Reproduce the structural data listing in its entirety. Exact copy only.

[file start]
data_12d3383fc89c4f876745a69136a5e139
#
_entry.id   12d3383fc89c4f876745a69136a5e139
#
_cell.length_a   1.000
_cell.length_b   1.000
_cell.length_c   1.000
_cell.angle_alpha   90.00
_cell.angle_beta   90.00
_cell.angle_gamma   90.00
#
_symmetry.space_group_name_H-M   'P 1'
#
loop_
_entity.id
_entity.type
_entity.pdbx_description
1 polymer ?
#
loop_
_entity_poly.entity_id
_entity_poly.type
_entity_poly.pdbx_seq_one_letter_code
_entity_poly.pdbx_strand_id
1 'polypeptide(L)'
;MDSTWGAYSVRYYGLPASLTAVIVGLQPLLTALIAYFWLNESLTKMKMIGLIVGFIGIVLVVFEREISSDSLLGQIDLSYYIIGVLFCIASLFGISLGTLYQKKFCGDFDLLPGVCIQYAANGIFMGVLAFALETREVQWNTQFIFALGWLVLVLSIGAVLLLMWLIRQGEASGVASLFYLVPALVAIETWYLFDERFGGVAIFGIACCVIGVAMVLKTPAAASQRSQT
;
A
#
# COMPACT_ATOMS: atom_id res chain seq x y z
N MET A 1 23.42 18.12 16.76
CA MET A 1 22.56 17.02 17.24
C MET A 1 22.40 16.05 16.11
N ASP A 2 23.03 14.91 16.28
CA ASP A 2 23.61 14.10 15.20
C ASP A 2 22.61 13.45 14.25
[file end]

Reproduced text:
data_12d3383fc89c4f876745a69136a5e139
#
_entry.id   12d3383fc89c4f876745a69136a5e139
#
_cell.length_a   1.000
_cell.length_b   1.000
_cell.length_c   1.000
_cell.angle_alpha   90.00
_cell.angle_beta   90.00
_cell.angle_gamma   90.00
#
_symmetry.space_group_name_H-M   'P 1'
#
loop_
_entity.id
_entity.type
_entity.pdbx_description
1 polymer ?
#
loop_
_entity_poly.entity_id
_entity_poly.type
_entity_poly.pdbx_seq_one_letter_code
_entity_poly.pdbx_strand_id
1 'polypeptide(L)'
;MDSTWGAYSVRYYGLPASLTAVIVGLQPLLTALIAYFWLNESLTKMKMIGLIVGFIGIVLVVFEREISSDSLLGQIDLSYYIIGVLFCIASLFGISLGTLYQKKFCGDFDLLPGVCIQYAANGIFMGVLAFALETREVQWNTQFIFALGWLVLVLSIGAVLLLMWLIRQGEASGVASLFYLVPALVAIETWYLFDERFGGVAIFGIACCVIGVAMVLKTPAAASQRSQT
;
A
#
# COMPACT_ATOMS: atom_id res chain seq x y z
N MET A 1 23.42 18.12 16.76
CA MET A 1 22.56 17.02 17.24
C MET A 1 22.40 16.05 16.11
N ASP A 2 23.03 14.91 16.28
CA ASP A 2 23.61 14.10 15.20
C ASP A 2 22.61 13.45 14.25